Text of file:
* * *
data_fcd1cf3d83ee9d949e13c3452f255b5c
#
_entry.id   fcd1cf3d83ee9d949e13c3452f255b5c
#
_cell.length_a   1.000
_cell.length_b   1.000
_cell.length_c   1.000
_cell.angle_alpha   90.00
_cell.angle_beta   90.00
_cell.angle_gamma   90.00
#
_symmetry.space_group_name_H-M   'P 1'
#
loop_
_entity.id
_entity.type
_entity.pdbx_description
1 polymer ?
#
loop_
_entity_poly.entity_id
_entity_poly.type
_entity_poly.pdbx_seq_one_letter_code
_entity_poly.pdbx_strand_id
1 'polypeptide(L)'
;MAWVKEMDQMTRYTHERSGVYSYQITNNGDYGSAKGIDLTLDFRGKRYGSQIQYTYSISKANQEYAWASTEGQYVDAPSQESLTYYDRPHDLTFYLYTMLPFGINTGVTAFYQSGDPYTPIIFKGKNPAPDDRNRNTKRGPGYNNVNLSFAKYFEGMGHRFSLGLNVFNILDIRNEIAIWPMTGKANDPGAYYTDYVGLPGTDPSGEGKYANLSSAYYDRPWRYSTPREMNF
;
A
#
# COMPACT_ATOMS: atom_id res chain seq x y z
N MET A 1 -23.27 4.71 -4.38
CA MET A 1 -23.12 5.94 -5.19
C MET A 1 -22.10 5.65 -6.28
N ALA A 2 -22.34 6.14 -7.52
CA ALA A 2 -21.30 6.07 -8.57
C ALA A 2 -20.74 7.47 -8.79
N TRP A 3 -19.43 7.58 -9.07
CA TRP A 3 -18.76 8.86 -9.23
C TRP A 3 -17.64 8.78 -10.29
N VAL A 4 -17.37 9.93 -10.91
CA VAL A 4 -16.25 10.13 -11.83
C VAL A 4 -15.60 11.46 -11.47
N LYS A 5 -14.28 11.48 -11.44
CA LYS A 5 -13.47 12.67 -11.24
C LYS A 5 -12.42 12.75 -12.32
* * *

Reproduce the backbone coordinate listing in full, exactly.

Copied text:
data_fcd1cf3d83ee9d949e13c3452f255b5c
#
_entry.id   fcd1cf3d83ee9d949e13c3452f255b5c
#
_cell.length_a   1.000
_cell.length_b   1.000
_cell.length_c   1.000
_cell.angle_alpha   90.00
_cell.angle_beta   90.00
_cell.angle_gamma   90.00
#
_symmetry.space_group_name_H-M   'P 1'
#
loop_
_entity.id
_entity.type
_entity.pdbx_description
1 polymer ?
#
loop_
_entity_poly.entity_id
_entity_poly.type
_entity_poly.pdbx_seq_one_letter_code
_entity_poly.pdbx_strand_id
1 'polypeptide(L)'
;MAWVKEMDQMTRYTHERSGVYSYQITNNGDYGSAKGIDLTLDFRGKRYGSQIQYTYSISKANQEYAWASTEGQYVDAPSQESLTYYDRPHDLTFYLYTMLPFGINTGVTAFYQSGDPYTPIIFKGKNPAPDDRNRNTKRGPGYNNVNLSFAKYFEGMGHRFSLGLNVFNILDIRNEIAIWPMTGKANDPGAYYTDYVGLPGTDPSGEGKYANLSSAYYDRPWRYSTPREMNF
;
A
#
# COMPACT_ATOMS: atom_id res chain seq x y z
N MET A 1 -23.27 4.71 -4.38
CA MET A 1 -23.12 5.94 -5.19
C MET A 1 -22.10 5.65 -6.28
N ALA A 2 -22.34 6.14 -7.52
CA ALA A 2 -21.30 6.07 -8.57
C ALA A 2 -20.74 7.47 -8.79
N TRP A 3 -19.43 7.58 -9.07
CA TRP A 3 -18.76 8.86 -9.23
C TRP A 3 -17.64 8.78 -10.29
N VAL A 4 -17.37 9.93 -10.91
CA VAL A 4 -16.25 10.13 -11.83
C VAL A 4 -15.60 11.46 -11.47
N LYS A 5 -14.28 11.48 -11.44
CA LYS A 5 -13.47 12.67 -11.24
C LYS A 5 -12.42 12.75 -12.32